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BRIEF COMMUNICATION
Year : 2015  |  Volume : 63  |  Issue : 9  |  Page : 731-732

Comparing two acromegalic patients with respect to central corneal thickness, intraocular pressure, and tear insulin-like growth factor levels before and after treatment


1 Department of Ophthalmology, Samsun Training and Research Hospital, Samsun, Turkey
2 Department of Endocrinology and Metabolism, School of Medicine, Ondokuz Mayis University, Samsun, Turkey
3 Department of Biochemistry, School of Medicine, Ondokuz Mayis University, Samsun, Turkey

Date of Submission27-Oct-2014
Date of Acceptance30-Oct-2015
Date of Web Publication3-Dec-2015

Correspondence Address:
Dr. Kan Emrah
Department of Ophthalmology, Samsun Training and Research Hospital, Samsun
Turkey
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Source of Support: None, Conflict of Interest: None


DOI: 10.4103/0301-4738.170984

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  Abstract 

The aim of the study was to compare the central corneal thickness (CCT), intraocular pressure (IOP), and tear insulin-like growth factor-1 (IGF-1) levels of 2 patients with acromegaly before and after the surgical treatment of the disease. CCTs, IOP levels, and tear IGF-1 values showed a decrease after the treatment in 2 patients. As we found higher CCT, IOP, and tear IGF-1 levels in the active phase of the disease in two acromegaly patients, detailed information about the activity of the disease may be important before the examination of these patients.

Keywords: Acromegaly, central corneal thickness, intraocular pressure


How to cite this article:
Emrah K, Elif KK, Ali O. Comparing two acromegalic patients with respect to central corneal thickness, intraocular pressure, and tear insulin-like growth factor levels before and after treatment. Indian J Ophthalmol 2015;63:731-2

How to cite this URL:
Emrah K, Elif KK, Ali O. Comparing two acromegalic patients with respect to central corneal thickness, intraocular pressure, and tear insulin-like growth factor levels before and after treatment. Indian J Ophthalmol [serial online] 2015 [cited 2019 Apr 24];63:731-2. Available from: http://www.ijo.in/text.asp?2015/63/9/731/170984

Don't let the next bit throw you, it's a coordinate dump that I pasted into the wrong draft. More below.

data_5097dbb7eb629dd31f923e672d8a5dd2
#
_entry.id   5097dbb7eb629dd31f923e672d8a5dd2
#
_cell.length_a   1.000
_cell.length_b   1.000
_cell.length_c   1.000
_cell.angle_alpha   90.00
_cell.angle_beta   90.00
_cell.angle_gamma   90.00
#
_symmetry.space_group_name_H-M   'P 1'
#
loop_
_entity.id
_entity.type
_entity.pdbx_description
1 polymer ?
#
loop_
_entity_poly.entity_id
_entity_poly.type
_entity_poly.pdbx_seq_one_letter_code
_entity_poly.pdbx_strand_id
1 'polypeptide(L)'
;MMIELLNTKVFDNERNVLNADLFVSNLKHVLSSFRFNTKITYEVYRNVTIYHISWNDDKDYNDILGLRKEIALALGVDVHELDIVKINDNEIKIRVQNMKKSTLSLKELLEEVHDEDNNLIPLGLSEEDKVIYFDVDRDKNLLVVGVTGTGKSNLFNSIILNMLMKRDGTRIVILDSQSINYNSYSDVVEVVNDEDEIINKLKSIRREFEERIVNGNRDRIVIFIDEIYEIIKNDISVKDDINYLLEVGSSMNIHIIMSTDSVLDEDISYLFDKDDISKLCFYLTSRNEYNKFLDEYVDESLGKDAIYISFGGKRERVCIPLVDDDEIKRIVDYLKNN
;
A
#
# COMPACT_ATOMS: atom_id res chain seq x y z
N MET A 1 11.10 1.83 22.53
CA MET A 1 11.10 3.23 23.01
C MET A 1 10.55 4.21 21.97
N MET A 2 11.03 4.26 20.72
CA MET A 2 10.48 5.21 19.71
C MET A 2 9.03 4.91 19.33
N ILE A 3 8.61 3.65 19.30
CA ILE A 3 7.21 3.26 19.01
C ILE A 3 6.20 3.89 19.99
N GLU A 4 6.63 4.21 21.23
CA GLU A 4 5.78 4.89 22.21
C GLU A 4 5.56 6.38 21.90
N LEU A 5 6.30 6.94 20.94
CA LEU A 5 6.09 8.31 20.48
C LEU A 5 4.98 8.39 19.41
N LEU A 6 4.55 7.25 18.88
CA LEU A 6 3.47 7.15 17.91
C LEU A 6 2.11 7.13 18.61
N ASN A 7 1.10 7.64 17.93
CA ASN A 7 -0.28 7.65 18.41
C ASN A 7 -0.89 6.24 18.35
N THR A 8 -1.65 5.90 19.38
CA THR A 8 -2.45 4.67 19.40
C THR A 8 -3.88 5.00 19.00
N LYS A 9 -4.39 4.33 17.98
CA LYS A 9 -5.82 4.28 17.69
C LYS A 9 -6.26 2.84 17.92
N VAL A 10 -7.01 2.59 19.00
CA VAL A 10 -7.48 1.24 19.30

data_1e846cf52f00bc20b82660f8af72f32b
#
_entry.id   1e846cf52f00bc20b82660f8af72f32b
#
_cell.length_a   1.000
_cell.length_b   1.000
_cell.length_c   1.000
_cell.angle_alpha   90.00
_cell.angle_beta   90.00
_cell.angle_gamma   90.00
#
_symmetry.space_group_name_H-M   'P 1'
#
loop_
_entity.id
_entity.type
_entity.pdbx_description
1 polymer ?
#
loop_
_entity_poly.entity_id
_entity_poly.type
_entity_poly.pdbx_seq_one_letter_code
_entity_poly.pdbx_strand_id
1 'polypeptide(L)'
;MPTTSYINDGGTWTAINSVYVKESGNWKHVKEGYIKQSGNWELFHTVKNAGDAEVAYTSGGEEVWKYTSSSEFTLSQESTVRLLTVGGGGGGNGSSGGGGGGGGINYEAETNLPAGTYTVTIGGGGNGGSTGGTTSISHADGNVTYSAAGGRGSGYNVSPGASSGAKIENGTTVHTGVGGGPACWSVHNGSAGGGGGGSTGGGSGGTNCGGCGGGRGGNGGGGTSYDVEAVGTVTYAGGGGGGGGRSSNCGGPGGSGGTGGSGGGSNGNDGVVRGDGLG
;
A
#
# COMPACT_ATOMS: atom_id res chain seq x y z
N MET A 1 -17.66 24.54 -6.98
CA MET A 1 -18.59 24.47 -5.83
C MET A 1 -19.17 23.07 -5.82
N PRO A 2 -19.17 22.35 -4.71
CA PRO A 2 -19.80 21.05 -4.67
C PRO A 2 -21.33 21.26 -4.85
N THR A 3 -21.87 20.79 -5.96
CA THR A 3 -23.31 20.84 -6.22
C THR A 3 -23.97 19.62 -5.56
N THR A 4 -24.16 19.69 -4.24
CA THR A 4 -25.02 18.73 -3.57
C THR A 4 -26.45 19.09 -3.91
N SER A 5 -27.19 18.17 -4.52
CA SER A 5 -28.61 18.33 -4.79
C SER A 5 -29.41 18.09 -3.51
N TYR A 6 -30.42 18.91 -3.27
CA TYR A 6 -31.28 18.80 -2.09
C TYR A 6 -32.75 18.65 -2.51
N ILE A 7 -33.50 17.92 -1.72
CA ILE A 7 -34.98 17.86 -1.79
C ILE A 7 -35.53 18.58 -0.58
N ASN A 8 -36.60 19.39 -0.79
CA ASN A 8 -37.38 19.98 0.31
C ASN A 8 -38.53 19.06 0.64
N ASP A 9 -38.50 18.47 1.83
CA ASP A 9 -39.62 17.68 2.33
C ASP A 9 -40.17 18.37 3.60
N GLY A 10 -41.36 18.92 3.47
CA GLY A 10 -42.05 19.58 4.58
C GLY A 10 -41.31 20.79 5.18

Acromegaly is caused by sustained overproduction of growth hormone (GH) or somatotropin.[1] Most of the actions of GH are mediated through the circulating and locally produced insulin-like growth factor-1 (IGF-1).[2] Plasma IGF-1 concentrations correlate better than plasma GH levels with the clinical manifestations of acromegaly, and successful treatment is associated with normalization of IGF-1 concentrations.[3] High IGF-1 levels in the subretinal fluid of a patient with acromegaly have been reported previously.[4] Bramsen et al. reported that increased central corneal thickness (CCT) was observed as a part of soft tissue thickening in acromegaly patients, and this could be an important indicator for the diagnosis and the control of the acromegaly.[5] In this study, we evaluated the CCT, intraocular pressure (IOP), and tear IGF-1 values of 2 acromegalic patients before and after treatment.


  Case Reports Top


Case 1

A newly diagnosed acromegaly patient aged 45-year-old woman was referred to our clinic for an ophthalmologic examination from the Endocrinology Department of our hospital. Serum IGF-1 level was 750 ng/ml (reference ranges of IGF-1 in ages 46–85: 94–166 ng/ml). Complete ophthalmological examination including CCT with ultrasonic pachymetry (Tomey Corporation, Nagoya, Japan), and standard threshold perimetry with the Humphrey visual field analyzer 24-2 program (Carl Zeiss Meditec, Inc., Dublin, CA, USA) were performed. After informed consent was obtained from the patient, basal tear samples were collected atraumatically from the inferior tear meniscus of both eyes using glass capillary tubes or micropipettes. Tear samples were diluted in phosphate-buffered saline, placed in microtubes, and stored at −70°C until further examination. Tear IGF-1 concentrations were measured using a commercial enzyme-linked immunosorbent assay kit (Quantikine, R and D Systems, Minneapolis, MN, USA) according to the manufacturer’s instructions. Tear IGF-1 level was 0.63 ng/ml. Best-corrected visual acuities were 1.0 in both eyes. Anterior segment and fundus examination were normal. Optic disc examination revealed normal in both eyes (cup-to-disc ratio was 0.3 in both eyes). CCT was 615 μm in the right eye and 612 μm in the left eye. IOP levels were 24 mm Hg in the right eye and 23 mm Hg in the left eye. Visual field examination was normal. After the patient was referred to a neurosurgery by the endocrinology clinic for an operation, he underwent transsphenoidal adenectomy for the pituitary adenoma. Three months after surgery she was admitted to our clinic for a control examination. Anterior segment and fundus examination revealed normal. Visual field examination was normal. The patient’s serum IGF-1 values had fallen to 125 ng/ml. Besides tear IGF-1 values were 0.32 ng/ml. CCT was 585 μm in the right eye and 575 μm in the left eye. IOP levels were 20 mm Hg in the right eye and 19 mm Hg in the left eye. The patient was undertaken to a routine follow-up.